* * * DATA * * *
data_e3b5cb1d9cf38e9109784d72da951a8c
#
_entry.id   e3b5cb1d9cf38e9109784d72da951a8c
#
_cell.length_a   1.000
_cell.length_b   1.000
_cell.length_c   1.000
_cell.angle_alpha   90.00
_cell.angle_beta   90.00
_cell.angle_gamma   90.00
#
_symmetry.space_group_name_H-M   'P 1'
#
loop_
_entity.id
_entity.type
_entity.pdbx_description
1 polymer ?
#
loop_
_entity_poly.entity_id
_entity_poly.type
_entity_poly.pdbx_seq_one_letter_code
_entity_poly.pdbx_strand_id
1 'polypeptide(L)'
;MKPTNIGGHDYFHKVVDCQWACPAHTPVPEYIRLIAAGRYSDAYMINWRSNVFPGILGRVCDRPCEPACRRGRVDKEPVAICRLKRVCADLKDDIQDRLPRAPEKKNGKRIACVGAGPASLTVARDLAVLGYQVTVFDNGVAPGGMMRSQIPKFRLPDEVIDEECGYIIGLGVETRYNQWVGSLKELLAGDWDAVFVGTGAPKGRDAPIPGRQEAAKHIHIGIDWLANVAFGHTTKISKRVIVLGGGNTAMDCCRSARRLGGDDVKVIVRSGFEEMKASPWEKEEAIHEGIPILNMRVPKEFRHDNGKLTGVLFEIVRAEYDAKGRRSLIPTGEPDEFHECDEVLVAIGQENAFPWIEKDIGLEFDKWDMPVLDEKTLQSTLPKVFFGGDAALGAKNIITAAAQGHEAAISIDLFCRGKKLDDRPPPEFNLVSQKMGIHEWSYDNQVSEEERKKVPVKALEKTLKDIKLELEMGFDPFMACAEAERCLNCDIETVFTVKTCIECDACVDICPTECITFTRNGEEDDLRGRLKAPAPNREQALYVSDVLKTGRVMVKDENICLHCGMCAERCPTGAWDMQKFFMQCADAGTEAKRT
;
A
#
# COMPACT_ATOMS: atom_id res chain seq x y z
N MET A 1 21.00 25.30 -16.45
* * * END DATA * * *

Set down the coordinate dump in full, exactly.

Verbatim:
data_e3b5cb1d9cf38e9109784d72da951a8c
#
_entry.id   e3b5cb1d9cf38e9109784d72da951a8c
#
_cell.length_a   1.000
_cell.length_b   1.000
_cell.length_c   1.000
_cell.angle_alpha   90.00
_cell.angle_beta   90.00
_cell.angle_gamma   90.00
#
_symmetry.space_group_name_H-M   'P 1'
#
loop_
_entity.id
_entity.type
_entity.pdbx_description
1 polymer ?
#
loop_
_entity_poly.entity_id
_entity_poly.type
_entity_poly.pdbx_seq_one_letter_code
_entity_poly.pdbx_strand_id
1 'polypeptide(L)'
;MKPTNIGGHDYFHKVVDCQWACPAHTPVPEYIRLIAAGRYSDAYMINWRSNVFPGILGRVCDRPCEPACRRGRVDKEPVAICRLKRVCADLKDDIQDRLPRAPEKKNGKRIACVGAGPASLTVARDLAVLGYQVTVFDNGVAPGGMMRSQIPKFRLPDEVIDEECGYIIGLGVETRYNQWVGSLKELLAGDWDAVFVGTGAPKGRDAPIPGRQEAAKHIHIGIDWLANVAFGHTTKISKRVIVLGGGNTAMDCCRSARRLGGDDVKVIVRSGFEEMKASPWEKEEAIHEGIPILNMRVPKEFRHDNGKLTGVLFEIVRAEYDAKGRRSLIPTGEPDEFHECDEVLVAIGQENAFPWIEKDIGLEFDKWDMPVLDEKTLQSTLPKVFFGGDAALGAKNIITAAAQGHEAAISIDLFCRGKKLDDRPPPEFNLVSQKMGIHEWSYDNQVSEEERKKVPVKALEKTLKDIKLELEMGFDPFMACAEAERCLNCDIETVFTVKTCIECDACVDICPTECITFTRNGEEDDLRGRLKAPAPNREQALYVSDVLKTGRVMVKDENICLHCGMCAERCPTGAWDMQKFFMQCADAGTEAKRT
;
A
#
# COMPACT_ATOMS: atom_id res chain seq x y z
N MET A 1 21.00 25.30 -16.45